There is epidemiological evidence associating renal calcium stones and decreased bone mineral density (BMD). The decreased BMD in calcium stone formers is linked to hypercalciuria and both subtypes, fasting as well as absorptive hypercalciuria are associated with a diminished BMD. Higher 1,25-vitamin D plasma concentrations and lower PTH levels are encountered under free-choice diet conditions in patients diagnosed with absorptive and fasting hypercalciuria when compared to normocalciuric stone formers. Reports studying the BMD of stone formers and its link with mineral metabolism variables and urinary calcium excretion under different calcium intakes are rare.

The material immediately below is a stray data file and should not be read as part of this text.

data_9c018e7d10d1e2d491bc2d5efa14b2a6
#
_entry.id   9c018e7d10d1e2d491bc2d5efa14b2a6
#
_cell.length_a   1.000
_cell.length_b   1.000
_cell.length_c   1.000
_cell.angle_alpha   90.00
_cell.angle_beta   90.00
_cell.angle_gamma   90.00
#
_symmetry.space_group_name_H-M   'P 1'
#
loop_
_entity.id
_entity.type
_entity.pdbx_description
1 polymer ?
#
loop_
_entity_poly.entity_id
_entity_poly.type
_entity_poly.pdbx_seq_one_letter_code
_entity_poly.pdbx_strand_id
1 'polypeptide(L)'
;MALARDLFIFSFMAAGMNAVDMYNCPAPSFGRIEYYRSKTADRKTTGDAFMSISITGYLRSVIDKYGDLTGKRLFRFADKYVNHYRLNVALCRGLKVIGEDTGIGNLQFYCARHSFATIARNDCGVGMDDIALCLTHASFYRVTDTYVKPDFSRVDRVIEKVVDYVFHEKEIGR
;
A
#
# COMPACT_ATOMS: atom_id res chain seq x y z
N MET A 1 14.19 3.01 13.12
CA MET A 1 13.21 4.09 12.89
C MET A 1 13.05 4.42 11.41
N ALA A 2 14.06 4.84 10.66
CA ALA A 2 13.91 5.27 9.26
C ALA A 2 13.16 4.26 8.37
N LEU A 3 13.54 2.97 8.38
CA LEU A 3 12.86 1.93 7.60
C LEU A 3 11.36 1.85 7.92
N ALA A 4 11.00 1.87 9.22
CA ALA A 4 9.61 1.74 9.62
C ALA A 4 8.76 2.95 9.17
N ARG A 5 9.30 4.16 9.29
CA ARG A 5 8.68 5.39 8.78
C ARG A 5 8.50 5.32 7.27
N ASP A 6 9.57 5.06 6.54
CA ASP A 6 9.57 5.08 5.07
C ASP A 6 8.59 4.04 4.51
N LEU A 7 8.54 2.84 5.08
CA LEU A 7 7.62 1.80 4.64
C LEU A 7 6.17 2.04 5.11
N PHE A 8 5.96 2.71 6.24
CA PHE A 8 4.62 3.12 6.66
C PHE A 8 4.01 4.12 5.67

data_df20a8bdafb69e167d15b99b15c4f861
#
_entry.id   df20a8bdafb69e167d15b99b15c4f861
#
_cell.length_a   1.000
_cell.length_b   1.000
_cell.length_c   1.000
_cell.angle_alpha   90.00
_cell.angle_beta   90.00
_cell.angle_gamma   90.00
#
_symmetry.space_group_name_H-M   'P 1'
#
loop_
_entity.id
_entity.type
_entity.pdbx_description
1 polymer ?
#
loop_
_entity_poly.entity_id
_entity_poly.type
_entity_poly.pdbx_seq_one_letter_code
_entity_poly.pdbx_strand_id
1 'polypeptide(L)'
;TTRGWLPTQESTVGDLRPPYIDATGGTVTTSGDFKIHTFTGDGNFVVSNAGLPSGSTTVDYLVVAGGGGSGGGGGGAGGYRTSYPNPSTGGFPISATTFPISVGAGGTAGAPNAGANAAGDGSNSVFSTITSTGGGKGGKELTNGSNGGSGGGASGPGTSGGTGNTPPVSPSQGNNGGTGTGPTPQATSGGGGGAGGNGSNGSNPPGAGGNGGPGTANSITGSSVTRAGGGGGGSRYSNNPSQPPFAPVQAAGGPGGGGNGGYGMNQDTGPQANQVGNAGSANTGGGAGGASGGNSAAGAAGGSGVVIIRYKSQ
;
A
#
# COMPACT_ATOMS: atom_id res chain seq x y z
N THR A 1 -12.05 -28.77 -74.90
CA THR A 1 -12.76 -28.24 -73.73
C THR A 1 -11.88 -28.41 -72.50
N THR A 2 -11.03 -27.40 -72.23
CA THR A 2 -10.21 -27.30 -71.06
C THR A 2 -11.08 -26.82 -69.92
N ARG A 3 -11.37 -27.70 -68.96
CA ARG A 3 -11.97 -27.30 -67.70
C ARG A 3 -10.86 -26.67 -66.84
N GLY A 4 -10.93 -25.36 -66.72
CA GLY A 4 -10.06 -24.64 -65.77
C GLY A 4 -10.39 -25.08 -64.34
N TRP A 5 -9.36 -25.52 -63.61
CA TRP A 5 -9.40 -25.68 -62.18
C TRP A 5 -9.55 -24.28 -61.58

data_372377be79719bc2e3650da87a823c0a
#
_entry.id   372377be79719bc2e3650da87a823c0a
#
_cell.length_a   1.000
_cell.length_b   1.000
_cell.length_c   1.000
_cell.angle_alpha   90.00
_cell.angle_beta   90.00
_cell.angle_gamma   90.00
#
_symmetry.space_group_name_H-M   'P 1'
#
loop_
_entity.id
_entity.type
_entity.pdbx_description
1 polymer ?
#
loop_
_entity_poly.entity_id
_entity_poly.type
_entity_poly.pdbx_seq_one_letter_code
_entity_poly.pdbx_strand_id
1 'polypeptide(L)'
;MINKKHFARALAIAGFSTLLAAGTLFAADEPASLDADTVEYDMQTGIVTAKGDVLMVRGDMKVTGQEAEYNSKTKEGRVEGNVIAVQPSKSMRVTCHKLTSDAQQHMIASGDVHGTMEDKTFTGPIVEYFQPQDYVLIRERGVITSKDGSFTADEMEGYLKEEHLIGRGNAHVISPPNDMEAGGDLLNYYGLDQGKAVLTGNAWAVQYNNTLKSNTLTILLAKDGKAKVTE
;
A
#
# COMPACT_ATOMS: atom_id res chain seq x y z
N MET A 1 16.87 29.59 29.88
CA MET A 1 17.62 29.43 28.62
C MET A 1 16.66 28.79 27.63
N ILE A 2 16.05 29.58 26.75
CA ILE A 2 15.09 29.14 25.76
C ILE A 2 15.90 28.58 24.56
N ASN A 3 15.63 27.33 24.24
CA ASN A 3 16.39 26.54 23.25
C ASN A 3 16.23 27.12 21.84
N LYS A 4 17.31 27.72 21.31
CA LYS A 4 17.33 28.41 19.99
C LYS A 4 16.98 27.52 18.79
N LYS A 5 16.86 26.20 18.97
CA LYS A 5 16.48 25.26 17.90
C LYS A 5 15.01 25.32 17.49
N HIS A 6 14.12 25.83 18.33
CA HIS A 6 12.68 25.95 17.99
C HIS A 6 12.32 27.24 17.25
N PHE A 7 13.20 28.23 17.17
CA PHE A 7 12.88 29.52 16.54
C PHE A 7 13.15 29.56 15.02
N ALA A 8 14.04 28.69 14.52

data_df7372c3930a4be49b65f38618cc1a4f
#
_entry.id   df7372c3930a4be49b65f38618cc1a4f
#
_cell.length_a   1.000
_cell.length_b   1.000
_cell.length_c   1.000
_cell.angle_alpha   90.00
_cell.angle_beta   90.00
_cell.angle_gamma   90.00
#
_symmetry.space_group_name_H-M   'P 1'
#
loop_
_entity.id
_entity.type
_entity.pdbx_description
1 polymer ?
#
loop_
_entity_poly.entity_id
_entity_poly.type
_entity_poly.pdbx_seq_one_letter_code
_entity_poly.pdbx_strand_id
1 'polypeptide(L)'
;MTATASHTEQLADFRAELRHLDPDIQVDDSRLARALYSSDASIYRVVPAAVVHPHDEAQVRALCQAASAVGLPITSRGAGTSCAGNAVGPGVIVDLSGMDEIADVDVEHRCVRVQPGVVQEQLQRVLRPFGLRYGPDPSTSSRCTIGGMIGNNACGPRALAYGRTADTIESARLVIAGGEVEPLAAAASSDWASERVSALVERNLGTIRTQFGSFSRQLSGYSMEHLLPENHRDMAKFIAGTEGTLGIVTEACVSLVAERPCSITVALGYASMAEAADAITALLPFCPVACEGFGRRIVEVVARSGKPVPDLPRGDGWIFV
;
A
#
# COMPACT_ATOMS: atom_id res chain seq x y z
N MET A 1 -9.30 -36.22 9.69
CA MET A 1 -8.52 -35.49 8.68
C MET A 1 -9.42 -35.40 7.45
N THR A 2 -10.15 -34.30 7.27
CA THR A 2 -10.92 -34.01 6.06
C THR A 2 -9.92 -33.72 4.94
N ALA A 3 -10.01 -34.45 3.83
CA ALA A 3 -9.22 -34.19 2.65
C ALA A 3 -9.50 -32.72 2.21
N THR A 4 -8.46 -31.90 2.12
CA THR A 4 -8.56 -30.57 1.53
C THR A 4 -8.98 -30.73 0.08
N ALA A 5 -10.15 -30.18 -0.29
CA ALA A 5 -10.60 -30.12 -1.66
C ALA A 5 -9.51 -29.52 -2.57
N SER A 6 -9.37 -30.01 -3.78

We hypothesize now that PTH and 1,25-vitamin D change differently when calcium stone formers with high, intermediate and low BMD are challenged by a low calcium diet.